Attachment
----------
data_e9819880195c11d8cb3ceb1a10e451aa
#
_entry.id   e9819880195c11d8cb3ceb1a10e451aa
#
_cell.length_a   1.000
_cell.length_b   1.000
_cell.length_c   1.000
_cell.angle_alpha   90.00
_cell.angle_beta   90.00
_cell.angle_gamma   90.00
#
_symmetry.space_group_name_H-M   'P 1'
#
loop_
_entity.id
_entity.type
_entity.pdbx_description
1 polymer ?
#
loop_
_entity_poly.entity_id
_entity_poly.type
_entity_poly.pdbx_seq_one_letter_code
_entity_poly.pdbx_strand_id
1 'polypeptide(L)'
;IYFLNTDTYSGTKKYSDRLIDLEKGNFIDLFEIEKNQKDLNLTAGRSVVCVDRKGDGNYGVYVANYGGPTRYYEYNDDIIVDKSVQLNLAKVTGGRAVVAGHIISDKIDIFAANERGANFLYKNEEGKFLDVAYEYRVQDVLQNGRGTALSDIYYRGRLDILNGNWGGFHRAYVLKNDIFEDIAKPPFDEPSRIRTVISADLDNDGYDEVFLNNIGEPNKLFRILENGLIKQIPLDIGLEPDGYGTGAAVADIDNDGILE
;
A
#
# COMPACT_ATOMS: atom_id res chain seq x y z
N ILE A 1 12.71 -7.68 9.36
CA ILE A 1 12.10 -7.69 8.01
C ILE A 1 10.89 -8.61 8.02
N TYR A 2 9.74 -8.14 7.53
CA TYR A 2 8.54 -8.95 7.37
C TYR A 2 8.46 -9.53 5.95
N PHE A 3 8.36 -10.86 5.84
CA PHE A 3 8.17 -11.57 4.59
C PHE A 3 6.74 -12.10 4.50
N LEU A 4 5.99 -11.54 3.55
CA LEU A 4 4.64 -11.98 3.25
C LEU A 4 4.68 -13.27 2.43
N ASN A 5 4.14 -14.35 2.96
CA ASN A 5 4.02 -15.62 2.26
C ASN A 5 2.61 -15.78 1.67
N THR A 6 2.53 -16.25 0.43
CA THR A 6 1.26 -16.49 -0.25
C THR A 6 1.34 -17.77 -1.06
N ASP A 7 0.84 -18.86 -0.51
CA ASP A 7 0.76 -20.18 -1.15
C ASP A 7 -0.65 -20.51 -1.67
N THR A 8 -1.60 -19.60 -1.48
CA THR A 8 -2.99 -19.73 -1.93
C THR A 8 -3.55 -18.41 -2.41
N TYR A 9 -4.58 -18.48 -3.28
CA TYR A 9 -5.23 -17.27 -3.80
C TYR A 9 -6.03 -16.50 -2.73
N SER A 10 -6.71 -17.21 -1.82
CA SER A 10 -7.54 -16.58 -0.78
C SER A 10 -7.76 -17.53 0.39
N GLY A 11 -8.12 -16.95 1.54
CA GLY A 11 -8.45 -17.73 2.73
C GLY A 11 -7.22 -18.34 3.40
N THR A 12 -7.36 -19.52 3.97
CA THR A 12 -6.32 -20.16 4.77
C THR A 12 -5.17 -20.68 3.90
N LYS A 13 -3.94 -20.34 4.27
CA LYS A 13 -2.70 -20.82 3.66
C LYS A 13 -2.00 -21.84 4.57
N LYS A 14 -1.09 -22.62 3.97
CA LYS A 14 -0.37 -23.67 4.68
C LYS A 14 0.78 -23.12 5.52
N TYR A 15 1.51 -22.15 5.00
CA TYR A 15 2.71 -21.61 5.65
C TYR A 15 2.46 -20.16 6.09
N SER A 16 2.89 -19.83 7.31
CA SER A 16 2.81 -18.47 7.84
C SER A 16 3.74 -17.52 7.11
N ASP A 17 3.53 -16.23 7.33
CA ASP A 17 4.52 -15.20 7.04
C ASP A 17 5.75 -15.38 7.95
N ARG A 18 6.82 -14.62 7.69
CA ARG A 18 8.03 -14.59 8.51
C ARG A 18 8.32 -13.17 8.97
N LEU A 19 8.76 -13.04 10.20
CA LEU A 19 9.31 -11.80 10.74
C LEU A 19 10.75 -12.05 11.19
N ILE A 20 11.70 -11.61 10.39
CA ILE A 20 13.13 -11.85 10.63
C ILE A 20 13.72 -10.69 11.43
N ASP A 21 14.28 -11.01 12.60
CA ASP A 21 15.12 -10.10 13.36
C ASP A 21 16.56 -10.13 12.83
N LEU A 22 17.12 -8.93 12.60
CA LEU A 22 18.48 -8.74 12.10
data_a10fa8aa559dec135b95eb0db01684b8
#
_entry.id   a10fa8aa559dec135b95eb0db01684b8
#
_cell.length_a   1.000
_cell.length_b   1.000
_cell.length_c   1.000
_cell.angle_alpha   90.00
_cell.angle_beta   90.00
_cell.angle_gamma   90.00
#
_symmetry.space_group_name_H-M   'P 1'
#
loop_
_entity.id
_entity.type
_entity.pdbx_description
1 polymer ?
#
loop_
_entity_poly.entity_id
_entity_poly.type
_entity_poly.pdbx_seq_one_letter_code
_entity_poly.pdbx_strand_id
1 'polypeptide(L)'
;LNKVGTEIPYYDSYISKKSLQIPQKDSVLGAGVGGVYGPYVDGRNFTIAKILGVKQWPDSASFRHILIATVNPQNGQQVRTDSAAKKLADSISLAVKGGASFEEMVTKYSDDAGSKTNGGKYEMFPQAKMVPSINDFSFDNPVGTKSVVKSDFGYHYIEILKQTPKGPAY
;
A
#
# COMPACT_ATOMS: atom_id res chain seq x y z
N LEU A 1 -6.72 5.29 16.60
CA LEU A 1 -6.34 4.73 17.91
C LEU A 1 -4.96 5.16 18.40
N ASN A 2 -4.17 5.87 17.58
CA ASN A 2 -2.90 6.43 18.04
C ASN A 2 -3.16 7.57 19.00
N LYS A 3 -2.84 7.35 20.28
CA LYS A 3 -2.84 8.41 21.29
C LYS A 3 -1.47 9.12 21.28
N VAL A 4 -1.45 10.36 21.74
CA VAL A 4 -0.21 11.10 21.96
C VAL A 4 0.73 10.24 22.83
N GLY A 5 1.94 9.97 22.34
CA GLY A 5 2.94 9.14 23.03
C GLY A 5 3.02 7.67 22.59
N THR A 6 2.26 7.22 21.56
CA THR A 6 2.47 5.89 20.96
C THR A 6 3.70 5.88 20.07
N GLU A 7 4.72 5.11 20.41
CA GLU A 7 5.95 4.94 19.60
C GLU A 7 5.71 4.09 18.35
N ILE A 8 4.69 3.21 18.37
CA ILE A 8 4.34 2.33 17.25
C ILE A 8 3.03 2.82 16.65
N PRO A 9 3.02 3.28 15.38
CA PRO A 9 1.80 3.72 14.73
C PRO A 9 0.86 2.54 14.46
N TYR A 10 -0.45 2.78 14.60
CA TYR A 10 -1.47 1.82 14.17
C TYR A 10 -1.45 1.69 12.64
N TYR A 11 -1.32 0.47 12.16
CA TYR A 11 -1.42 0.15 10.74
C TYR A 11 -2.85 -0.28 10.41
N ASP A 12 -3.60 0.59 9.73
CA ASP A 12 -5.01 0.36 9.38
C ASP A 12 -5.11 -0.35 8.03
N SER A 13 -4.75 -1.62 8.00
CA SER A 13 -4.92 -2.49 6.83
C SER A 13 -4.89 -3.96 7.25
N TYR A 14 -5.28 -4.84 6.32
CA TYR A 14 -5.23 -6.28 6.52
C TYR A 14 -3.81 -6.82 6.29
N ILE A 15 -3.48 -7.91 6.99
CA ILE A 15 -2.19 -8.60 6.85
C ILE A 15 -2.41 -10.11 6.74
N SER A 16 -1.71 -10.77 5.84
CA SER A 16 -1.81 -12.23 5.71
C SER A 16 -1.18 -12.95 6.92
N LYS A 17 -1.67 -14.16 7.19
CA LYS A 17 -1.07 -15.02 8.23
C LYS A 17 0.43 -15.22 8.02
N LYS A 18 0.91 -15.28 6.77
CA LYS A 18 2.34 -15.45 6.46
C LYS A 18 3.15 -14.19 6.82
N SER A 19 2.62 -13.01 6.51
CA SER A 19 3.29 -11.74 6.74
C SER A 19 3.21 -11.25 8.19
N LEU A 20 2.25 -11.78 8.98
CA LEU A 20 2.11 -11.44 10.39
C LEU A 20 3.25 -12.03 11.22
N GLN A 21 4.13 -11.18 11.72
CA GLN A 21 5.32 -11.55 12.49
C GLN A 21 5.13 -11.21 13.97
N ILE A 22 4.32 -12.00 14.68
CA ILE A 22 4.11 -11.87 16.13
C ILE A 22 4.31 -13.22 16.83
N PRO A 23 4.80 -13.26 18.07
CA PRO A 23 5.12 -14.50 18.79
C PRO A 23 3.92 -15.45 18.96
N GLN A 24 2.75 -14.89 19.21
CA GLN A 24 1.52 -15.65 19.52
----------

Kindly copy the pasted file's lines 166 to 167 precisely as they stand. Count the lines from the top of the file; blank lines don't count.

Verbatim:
CA TYR A 14 -5.23 -6.28 6.52
C TYR A 14 -3.81 -6.82 6.29